“It’s our duty and responsibility to protect the integrity of every election,” said Gov. Kim Reynolds after signing a bill restricting various forms of voting in Iowa earlier this year.
The bill shortens the early voting period to 20 days from 29 days, limits drop box locations, restricts election officials from mailing absentee request forms unless voters request it, and other measures that have a completely different aim than the words in the governor’s statement.
It is a Republican-backed bill and a trend they are pursuing all over the country. Georgia has garnered significant news coverage from its efforts this year to restrict voting.
The Grand Old Party is doing everything in their power to make it more difficult for people to vote, after a record 1.7 million Iowa voters participated in the last presidential election, and more than 1 million people voted absentee by voting by mail. Like in most cases, people with disabilities and people of color are the most affected when these restrictions are put into place.
There has been a great deal vocal opposition to this bill; I wanted to hear from those on the other side of voter participation.
Madeline Cano, Urbandale
“Gov. Reynolds and the Iowa GOP claim this as a victory for election integrity. Nothing in this bill improves elections. Limiting access to voting by cutting poll operation hours and shortening the early voting period has nothing to do with integrity. It is quite literally the opposite. This is just another moot point, another talking point for their next election campaign, I have yet to see any real action from politicians on either side of the isle to improve our election process or make voting accessible to all Iowans.”
Jose Alvarado, Des Moines
“We know what this law means. Unfortunately Republicans have the advantage because they have the majority in the Iowa House and the Senate — there’s nothing we can do until we have equal power. Their purpose is to limit our access to voting.”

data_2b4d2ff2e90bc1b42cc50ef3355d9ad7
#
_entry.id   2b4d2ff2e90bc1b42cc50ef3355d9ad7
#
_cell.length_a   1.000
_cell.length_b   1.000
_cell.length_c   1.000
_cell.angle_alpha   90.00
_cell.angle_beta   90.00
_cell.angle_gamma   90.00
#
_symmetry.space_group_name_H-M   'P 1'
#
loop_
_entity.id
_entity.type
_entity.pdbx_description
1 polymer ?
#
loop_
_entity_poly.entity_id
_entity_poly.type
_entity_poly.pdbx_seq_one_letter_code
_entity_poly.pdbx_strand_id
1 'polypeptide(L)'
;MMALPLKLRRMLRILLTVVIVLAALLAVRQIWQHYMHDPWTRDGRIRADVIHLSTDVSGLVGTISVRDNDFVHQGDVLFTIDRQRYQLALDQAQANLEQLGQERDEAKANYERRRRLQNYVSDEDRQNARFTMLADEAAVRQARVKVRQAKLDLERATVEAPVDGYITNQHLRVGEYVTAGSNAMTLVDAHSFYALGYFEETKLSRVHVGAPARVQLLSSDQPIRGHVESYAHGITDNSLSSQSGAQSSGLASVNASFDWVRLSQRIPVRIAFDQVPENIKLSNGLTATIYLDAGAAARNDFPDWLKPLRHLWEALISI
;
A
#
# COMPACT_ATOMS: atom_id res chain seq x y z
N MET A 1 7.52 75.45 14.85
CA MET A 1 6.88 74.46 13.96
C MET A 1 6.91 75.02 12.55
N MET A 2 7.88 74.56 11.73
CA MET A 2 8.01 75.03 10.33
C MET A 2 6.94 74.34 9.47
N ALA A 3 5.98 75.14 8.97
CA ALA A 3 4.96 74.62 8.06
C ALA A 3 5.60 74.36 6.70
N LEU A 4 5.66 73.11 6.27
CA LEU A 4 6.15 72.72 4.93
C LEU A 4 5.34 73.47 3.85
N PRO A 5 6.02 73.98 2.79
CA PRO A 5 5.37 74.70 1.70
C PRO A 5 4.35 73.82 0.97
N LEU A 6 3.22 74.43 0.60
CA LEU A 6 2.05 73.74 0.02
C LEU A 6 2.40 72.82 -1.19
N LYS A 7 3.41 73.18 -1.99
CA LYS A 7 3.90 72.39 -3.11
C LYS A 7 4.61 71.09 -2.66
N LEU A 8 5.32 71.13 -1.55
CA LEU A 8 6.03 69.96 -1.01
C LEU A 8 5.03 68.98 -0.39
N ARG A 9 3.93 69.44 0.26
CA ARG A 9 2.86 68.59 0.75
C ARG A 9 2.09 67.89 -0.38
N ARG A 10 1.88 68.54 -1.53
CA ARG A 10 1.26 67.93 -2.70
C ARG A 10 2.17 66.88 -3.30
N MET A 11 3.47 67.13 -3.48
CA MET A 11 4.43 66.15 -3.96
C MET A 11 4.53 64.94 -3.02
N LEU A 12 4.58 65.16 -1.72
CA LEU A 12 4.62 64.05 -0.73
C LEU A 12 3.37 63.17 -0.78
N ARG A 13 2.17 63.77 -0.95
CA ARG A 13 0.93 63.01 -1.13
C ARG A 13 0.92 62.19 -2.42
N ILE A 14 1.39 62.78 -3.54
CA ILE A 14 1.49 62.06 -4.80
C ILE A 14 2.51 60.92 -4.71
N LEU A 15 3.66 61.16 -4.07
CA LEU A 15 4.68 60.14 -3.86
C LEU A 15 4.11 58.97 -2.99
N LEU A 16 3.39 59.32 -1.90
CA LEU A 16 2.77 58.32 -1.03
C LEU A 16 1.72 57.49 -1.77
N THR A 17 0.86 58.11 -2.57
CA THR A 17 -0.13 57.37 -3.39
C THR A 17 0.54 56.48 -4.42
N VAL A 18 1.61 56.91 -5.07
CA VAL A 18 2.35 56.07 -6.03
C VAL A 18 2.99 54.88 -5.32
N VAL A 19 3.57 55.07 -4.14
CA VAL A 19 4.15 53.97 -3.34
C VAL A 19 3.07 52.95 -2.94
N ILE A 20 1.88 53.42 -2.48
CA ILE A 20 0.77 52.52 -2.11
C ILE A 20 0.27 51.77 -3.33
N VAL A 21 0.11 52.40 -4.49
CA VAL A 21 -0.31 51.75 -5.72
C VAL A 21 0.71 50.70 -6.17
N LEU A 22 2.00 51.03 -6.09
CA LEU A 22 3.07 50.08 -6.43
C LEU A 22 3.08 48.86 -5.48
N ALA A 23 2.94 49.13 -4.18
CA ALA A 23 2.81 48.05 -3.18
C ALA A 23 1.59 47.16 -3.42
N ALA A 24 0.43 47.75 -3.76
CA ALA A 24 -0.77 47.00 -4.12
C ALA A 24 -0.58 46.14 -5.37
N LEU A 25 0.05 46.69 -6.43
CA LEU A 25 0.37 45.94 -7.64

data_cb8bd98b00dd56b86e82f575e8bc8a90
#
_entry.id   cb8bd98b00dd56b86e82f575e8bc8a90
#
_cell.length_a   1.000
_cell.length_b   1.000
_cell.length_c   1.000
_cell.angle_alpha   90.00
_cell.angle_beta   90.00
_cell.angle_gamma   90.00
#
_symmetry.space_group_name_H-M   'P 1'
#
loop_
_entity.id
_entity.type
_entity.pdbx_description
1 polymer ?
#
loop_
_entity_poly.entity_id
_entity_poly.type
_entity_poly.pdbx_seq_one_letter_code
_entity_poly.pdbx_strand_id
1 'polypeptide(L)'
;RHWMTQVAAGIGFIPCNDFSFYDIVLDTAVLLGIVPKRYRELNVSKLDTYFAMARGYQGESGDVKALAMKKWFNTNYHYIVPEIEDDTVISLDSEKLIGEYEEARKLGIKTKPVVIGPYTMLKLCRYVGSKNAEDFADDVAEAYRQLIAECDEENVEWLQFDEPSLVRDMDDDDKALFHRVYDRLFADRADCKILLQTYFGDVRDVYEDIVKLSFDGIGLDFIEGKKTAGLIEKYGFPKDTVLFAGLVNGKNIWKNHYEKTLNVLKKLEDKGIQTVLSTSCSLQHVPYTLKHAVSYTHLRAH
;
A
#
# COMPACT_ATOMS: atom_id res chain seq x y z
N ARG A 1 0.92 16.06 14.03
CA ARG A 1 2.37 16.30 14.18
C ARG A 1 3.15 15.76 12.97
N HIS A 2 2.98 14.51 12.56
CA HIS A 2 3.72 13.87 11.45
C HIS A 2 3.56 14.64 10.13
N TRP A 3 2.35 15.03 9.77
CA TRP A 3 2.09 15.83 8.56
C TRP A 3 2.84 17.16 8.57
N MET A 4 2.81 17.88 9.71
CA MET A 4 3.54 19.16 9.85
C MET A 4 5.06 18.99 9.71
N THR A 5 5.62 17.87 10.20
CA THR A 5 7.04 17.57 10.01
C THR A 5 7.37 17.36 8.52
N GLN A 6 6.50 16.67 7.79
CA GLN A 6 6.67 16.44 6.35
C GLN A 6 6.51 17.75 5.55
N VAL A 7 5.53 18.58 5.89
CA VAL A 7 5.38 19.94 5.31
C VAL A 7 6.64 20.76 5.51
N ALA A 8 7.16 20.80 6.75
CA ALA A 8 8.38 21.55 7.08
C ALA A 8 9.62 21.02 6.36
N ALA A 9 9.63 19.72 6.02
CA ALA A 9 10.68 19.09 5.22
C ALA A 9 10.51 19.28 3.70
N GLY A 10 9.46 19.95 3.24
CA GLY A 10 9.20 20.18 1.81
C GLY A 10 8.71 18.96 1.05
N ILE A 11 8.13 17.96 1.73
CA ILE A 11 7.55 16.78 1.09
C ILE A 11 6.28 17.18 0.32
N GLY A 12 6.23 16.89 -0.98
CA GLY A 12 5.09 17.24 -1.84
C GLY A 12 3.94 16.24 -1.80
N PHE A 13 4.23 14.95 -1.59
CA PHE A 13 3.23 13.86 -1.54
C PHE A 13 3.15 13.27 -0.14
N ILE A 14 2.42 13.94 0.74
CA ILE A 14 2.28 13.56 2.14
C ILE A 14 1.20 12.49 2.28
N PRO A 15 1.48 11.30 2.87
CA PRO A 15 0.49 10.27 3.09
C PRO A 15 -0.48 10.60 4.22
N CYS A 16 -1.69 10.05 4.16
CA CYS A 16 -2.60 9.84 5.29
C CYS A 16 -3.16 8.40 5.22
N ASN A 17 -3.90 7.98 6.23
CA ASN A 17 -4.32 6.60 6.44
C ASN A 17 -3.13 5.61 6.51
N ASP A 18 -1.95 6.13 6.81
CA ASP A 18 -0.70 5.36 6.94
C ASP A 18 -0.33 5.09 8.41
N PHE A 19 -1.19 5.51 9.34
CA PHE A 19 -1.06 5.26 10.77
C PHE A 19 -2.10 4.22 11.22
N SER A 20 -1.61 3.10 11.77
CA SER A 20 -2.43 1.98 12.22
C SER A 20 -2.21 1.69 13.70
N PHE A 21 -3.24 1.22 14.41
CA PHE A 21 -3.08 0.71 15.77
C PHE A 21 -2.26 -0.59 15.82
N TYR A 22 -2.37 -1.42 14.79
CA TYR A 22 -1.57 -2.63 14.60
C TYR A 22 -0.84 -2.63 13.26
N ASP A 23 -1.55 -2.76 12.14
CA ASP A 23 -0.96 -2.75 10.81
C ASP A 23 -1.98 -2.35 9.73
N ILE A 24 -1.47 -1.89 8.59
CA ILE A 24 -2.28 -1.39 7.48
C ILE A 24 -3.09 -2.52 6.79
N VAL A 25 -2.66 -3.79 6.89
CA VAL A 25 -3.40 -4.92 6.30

Connie Lozano, Des Moines
“I don’t agree with this law. Reynolds is not working for Iowans; she’s working for the GOP.”
Shelby Lynn Chavez, Des Moines
“What happens when an elderly person has no immediate family, lives with no one, and doesn’t have a caretaker, but they have a neighbor who could drop off their ballot? Cutting days does not seem like a big deal, but I could see for some it would be a big deal. I also think that some people wait until last minute to get things done and this happens with voting as well.”
After losing the last presidential elections, what Republican lawmakers in Iowa and around the country are doing is voter suppression. The online definition of “voter suppression” is a strategy used to influence the outcome of an election by discouraging or preventing specific groups of people from voting. The tactics of voter suppression range from minor changes to make voting less convenient; voter suppression can be effective if a significant number of voters are intimidated or disenfranchised.
There is no evidence of widespread voting fraud in this country. After the enactment of the Voting Rights Act of 1965, we would like to think that we all have the right to vote, but apparently Republican lawmakers believe that only some should. These lawmakers more concerned about having more access to guns than to more access to the ballots.
According to the research reports from the nonprofit American Progress, “communities of color, young people, and low-income Americans are disproportionately burdened by registration barriers, inflexible voting hours, and polling place closures, making it more difficult for these groups to vote. Participation gaps persist along racial, educational, and income-level differences.”
For the voters who will have a harder time casting their vote in the future, this will mean less chances for them to elect individuals who will look out for their interest.
There are other consequences that legislators and the governor might have forgotten. Businesses understand the importance of diversity for them — these laws send one message, we are not in Iowa Nice anymore.
by Claudia Thrane
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